ELEMENTS OF A SUPERSTITION Superstitious belief „Action‟ Crossing fingers Can be just an event – Friday 13 th „Effect‟ Potentially desirable or undesirable event Connection Causation/conjuration or prediction/divination Explanation Luck No natural explanation Supernatural explanation
ELEMENTS OF A SUPERSTITION Superstitious practice Taking or avoiding the „action‟ Avoiding black cats Success uncertain Function Manifest To avoid or bring about the „effect‟ Latent Can be very different First-footing again Predicting or causing?
ELEMENTS OF A SUPERSTITION The link between beliefs and practices Generally problematic Focussing on practices Skinner‟s behaviourism Beliefs secondary Focussing on beliefs Superstition satisfying internal needs Practices secondary
SUPERSTITION, MAGIC & RELIGION Magic & religion E. Durkheim 1912 Sacred vs. profane Religion Social function Magic Individual function D. S. Wilson 2002 Evolutionary explanation of religion Social function as group-selection
SUPERSTITION, MAGIC & RELIGION Magic & superstition Magic Traditional societies Superstition Modern society Relation? Different phenomena Same phenomenon / different contexts Education and superstition (Jahoda 1969) Jumper example
SUPERSTITION, MAGIC & RELIGION Religion & superstition Deisidaimonia Misplaced fear of daimons Theophrastus, circa 300 BC Superstition is false religion Worship of demons Aquinas, circa 1250 AD Atheist generalisation All religion is false Therefore, superstition is all religion Can differentiate religion & superstition Some religious practices superstitious Intercessory prayer
3 VIEWS OF SUPERSTITION Superstition as fantasy Superstition as rhetoric Superstition as science
3 VIEWS OF SUPERSTITION Superstition as fantasy Attempted retreat from threatening/ uncontrollable reality Anxiety-reduction (Malinowski 1925) Retaining feeling of control (Case et all 2004) “The man under the sway of impotent fury or dominated by thwarted hate spontaneously clenches his fists and carries out imaginary thrusts at his enemy, muttering imprecations, casting words of hatred and anger against him.” – Malinowski “Magic, Science, and Religion”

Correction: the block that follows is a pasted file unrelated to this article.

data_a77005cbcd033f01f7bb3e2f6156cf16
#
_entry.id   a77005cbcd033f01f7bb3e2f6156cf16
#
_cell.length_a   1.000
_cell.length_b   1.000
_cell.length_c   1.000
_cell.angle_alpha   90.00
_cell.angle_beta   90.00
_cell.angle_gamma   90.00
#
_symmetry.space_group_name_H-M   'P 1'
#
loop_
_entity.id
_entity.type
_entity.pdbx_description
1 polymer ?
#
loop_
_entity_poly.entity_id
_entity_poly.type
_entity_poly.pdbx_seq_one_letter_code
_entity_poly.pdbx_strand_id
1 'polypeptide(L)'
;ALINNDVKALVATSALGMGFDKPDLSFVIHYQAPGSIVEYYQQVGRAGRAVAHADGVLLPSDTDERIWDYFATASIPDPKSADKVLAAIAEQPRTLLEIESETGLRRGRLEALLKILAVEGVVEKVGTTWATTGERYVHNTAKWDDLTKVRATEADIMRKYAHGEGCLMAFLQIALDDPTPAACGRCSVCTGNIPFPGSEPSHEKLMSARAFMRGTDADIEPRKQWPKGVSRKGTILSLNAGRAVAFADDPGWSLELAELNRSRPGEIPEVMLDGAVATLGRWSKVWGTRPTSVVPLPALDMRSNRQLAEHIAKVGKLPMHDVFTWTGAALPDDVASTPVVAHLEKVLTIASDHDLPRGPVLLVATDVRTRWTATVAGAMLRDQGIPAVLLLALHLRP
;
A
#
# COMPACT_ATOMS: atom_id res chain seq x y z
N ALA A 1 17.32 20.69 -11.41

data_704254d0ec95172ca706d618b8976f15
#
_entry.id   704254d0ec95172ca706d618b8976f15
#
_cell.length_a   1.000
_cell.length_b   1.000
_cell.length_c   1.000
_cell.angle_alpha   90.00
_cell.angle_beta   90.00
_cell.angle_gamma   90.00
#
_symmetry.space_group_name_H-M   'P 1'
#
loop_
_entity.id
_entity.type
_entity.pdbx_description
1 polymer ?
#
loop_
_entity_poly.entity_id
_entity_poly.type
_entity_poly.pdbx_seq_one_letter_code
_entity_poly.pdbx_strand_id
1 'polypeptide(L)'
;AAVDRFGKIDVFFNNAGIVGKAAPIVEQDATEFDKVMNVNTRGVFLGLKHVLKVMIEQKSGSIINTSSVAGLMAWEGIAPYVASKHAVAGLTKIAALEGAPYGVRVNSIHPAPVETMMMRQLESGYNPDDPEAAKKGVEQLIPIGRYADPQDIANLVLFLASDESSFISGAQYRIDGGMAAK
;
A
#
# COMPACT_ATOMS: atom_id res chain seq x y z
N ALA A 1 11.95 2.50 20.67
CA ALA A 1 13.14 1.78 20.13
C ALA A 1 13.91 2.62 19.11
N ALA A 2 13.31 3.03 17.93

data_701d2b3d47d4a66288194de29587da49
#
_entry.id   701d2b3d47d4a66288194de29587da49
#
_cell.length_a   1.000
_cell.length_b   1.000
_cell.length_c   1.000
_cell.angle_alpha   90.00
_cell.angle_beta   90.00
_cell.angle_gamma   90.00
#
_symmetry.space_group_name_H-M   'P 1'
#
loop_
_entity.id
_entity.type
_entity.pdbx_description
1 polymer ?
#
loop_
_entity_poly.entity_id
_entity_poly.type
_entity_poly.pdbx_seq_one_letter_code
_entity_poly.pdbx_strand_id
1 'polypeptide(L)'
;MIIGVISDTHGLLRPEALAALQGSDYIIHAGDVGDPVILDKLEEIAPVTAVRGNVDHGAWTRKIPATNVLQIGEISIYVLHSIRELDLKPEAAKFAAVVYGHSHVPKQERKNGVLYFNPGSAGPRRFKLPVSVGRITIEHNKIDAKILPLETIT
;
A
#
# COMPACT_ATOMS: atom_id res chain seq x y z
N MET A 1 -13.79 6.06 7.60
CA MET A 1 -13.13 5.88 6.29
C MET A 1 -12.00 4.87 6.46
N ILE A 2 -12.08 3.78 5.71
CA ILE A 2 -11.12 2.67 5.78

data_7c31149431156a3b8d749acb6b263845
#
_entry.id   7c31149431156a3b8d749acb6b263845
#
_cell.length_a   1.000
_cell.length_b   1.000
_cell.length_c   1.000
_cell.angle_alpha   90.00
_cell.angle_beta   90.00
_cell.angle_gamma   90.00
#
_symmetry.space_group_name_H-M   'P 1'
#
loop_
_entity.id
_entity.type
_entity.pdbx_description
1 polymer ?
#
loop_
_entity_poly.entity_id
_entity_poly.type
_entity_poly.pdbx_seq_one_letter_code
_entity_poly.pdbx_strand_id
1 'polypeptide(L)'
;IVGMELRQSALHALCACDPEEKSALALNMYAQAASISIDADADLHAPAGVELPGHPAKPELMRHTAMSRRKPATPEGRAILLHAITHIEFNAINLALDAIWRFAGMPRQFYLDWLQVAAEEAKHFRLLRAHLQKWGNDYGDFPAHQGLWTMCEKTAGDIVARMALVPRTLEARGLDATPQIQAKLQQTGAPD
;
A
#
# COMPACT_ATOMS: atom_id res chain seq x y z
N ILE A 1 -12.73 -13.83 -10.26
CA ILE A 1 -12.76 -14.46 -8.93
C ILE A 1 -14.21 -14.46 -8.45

3 VIEWS OF SUPERSTITION Superstition as rhetoric Attempted communication Use of language to induce motion in things (Burke 1969) Costly signalling (Tambiah 1990) Accepting authority (Palmer 1989) “By communicating acceptance of a supernatural claim one is communicating a willingness to accept the speaker‟s influence unskeptically.” - Palmer “The ritual taboos of fishermen”
3 VIEWS OF SUPERSTITION Superstition as science Attempt to understand/control the world Primitive science (Frazer 1890) Adventitious reinforcement (Skinner 1947) Biased cognitive heuristics (Rozin & Nemeroff 1980) “Magic is a spurious system of natural law as well as a fallacious guide of conduct; it is a false science as well as an abortive art.” - Frazer, Golden Bough
SUPERSTITION AS SCIENCE? Question of focus Primitive science Adventitious reinforcement Biased cognitive heuristics
SUPERSTITION AS SCIENCE? Question of focus Superstitious beliefs vs. scientific beliefs Superstitious methods vs. scientific methods Both options incomplete Would „superstitious‟ beliefs be scientific if arrived at scientifically? Could they be arrived at scientifically? Is there such a thing as „magical thinking‟? Or is it that thinking sometimes leads to magical beliefs?
SUPERSTITION AS SCIENCE? Primitive science Tylor 1871, Frazer 1890, Levy-Bruhl 1910 Superstition identified with primitive societies/minds Science identified with modern societies/minds Progress seen as directed „evolution‟ Enlightenment / Intellectualist position Rationality expels superstition